Former hospital executive charged in $1.4B billing scheme

The former leader of a rural hospital chain is among 10 defendants charged with fraud for allegedly participating in an "elaborate pass-through billing scheme," according to the Department of Justice

An indictment unsealed June 29 alleges Jorge Perez and nine others billed private insurance companies about $1.4 billion for laboratory claims as part of a billing scheme from November 2015 through February 2018. The defendants were allegedly paid $400 million for the claims, according to the Justice Department. 

The indictment alleges Mr. Perez and the other defendants took over struggling rural hospitals and then used those hospitals as shell companies to bill private insurers for expensive blood tests and urinalysis drug tests processed at outside labs in other states. The labs were allegedly controlled by the defendants, and the claims were submitted using billing companies they also controlled.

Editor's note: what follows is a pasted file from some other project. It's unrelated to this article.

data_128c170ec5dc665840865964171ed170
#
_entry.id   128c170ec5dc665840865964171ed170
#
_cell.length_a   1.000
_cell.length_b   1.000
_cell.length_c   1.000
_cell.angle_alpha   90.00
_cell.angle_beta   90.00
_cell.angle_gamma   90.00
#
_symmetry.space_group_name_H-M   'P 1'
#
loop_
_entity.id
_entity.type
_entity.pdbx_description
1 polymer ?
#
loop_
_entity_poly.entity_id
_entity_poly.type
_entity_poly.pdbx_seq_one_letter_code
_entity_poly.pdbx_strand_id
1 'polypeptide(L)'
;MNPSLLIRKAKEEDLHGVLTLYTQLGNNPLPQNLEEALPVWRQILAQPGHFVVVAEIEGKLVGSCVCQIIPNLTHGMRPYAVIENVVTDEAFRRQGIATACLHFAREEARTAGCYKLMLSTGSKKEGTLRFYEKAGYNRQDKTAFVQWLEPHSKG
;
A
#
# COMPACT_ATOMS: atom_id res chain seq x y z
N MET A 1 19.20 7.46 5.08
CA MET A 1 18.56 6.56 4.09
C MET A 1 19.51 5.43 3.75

Though the outside labs processed the blood and urine tests, private insurers were allegedly billed as if the tests were performed at the hospitals using higher rates allowed by rural hospitals. 

The indictment further alleges that many of the lab tests were not medically necessary. The defendants allegedly obtained samples for testing by paying kickbacks to recruiters and healthcare providers. 

"This was allegedly a massive, multi-state scheme to use small, rural hospitals as a hub for millions of dollars in fraudulent billings of private insurers," said Assistant Attorney General Brian Benczkowski of the Justice Department's Criminal Division in a statement

The four rural hospitals named in the indictment are Campbellton-Graceville Hospital in Graceville, Fla.; Regional General Hospital in Williston, Fla.; Chestatee Regional Hospital in Dahlonega, Ga.; and Putnam County Memorial Hospital in Unionville, Mo. 

In October, the former CEO of Putnam County Memorial Hospital pleaded guilty to a $114 million fraudulent billing scheme. David Byrns admitted that he submitted fraudulent claims for toxicology and blood testing services to insurers for patients who never visited Putnam County Memorial Hospital.

Over the past two years, eight hospitals managed by Mr. Perez and his companies have closed and 12 have entered bankruptcy, according to Kaiser Health News

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